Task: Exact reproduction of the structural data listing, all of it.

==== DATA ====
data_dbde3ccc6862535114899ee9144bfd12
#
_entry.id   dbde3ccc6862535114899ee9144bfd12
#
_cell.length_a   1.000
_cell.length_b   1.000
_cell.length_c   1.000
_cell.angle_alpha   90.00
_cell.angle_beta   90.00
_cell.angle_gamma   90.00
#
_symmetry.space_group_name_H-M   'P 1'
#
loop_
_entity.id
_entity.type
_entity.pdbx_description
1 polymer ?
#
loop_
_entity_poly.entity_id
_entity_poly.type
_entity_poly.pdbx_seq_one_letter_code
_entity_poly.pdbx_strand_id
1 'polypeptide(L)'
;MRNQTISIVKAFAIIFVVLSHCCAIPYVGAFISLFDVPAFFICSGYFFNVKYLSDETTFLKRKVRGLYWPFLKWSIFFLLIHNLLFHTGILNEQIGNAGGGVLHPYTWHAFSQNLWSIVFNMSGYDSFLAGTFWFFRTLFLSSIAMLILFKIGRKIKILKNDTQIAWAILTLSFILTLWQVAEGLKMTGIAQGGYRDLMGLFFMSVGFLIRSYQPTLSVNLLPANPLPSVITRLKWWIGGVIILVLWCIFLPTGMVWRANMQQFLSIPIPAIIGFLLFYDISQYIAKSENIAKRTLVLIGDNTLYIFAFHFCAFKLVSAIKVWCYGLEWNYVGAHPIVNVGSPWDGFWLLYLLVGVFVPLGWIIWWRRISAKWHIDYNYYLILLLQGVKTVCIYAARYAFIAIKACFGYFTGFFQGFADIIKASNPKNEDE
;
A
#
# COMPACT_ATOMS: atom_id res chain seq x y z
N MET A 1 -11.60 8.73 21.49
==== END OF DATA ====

data_dbde3ccc6862535114899ee9144bfd12
#
_entry.id   dbde3ccc6862535114899ee9144bfd12
#
_cell.length_a   1.000
_cell.length_b   1.000
_cell.length_c   1.000
_cell.angle_alpha   90.00
_cell.angle_beta   90.00
_cell.angle_gamma   90.00
#
_symmetry.space_group_name_H-M   'P 1'
#
loop_
_entity.id
_entity.type
_entity.pdbx_description
1 polymer ?
#
loop_
_entity_poly.entity_id
_entity_poly.type
_entity_poly.pdbx_seq_one_letter_code
_entity_poly.pdbx_strand_id
1 'polypeptide(L)'
;MRNQTISIVKAFAIIFVVLSHCCAIPYVGAFISLFDVPAFFICSGYFFNVKYLSDETTFLKRKVRGLYWPFLKWSIFFLLIHNLLFHTGILNEQIGNAGGGVLHPYTWHAFSQNLWSIVFNMSGYDSFLAGTFWFFRTLFLSSIAMLILFKIGRKIKILKNDTQIAWAILTLSFILTLWQVAEGLKMTGIAQGGYRDLMGLFFMSVGFLIRSYQPTLSVNLLPANPLPSVITRLKWWIGGVIILVLWCIFLPTGMVWRANMQQFLSIPIPAIIGFLLFYDISQYIAKSENIAKRTLVLIGDNTLYIFAFHFCAFKLVSAIKVWCYGLEWNYVGAHPIVNVGSPWDGFWLLYLLVGVFVPLGWIIWWRRISAKWHIDYNYYLILLLQGVKTVCIYAARYAFIAIKACFGYFTGFFQGFADIIKASNPKNEDE
;
A
#
# COMPACT_ATOMS: atom_id res chain seq x y z
N MET A 1 -11.60 8.73 21.49